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Giant communication black hole over Bay of Bengal almost brought under coverage

Pilots have been flying actually blind for nearly 40 minutes over a 2.6 lakh sq km oceanic airspace, a giant communication black hole.

And now, following an agreement between Indian and Myanmarese aviation authorities, the grey zone over the Bay of Bengal has now shrunk to 69,000 sq km, cutting by half the blind flying time the data from flight tracking instruments on two Myanmar islands — Coco & Sittwe — being made available to controllers in Kolkata..

India, in return, has made the data from Agartala and Port Blair available to controllers in Myanmar. This is India’s first successful project in sharing flight surveillance data with a neighbouring country.

Controllers in Kolkata can now track the 260 flights that cross the sea daily, carrying over 50,000 fliers between countries in South East Asia and those to its west including South Asia, West Asia, Europe and the US. Earlier, controllers were unable to guide pilots as they crossed gigantic oceanic airspace as there was no live flight tracking coverage with technologies like radar or Automatic Dependence Surveillance-Broadcast (ADS-B).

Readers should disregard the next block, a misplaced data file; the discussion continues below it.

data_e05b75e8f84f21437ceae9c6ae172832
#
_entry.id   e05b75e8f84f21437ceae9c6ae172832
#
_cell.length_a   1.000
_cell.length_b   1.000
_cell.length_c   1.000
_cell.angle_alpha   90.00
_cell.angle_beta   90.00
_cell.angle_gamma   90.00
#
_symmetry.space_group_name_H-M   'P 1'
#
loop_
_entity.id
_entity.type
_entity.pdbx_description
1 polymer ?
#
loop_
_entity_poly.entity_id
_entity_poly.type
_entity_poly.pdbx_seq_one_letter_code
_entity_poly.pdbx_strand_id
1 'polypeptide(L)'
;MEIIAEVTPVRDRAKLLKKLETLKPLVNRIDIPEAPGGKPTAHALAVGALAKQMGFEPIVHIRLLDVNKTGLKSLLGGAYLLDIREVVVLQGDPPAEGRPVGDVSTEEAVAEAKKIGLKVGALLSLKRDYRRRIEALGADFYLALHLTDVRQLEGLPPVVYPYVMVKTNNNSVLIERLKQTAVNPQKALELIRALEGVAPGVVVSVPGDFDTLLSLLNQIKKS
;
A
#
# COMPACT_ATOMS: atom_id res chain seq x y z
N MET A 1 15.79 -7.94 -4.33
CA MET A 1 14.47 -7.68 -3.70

Due to the absence of Indian islands on the Bay of Bengal, we could not install radars or ADS-B that limited our coverage over the oceanic airspace. With the two ADS-Bs on Myanmarese islands now providing live data to area controllers in Kolkata, the safety of flights will increase. Flights will also be able to take shorter routes that will in turn lead to reduction in carbon footprint of these flights,” said Airports Authority of India air navigation services (ANS) member Vineet Gulati.


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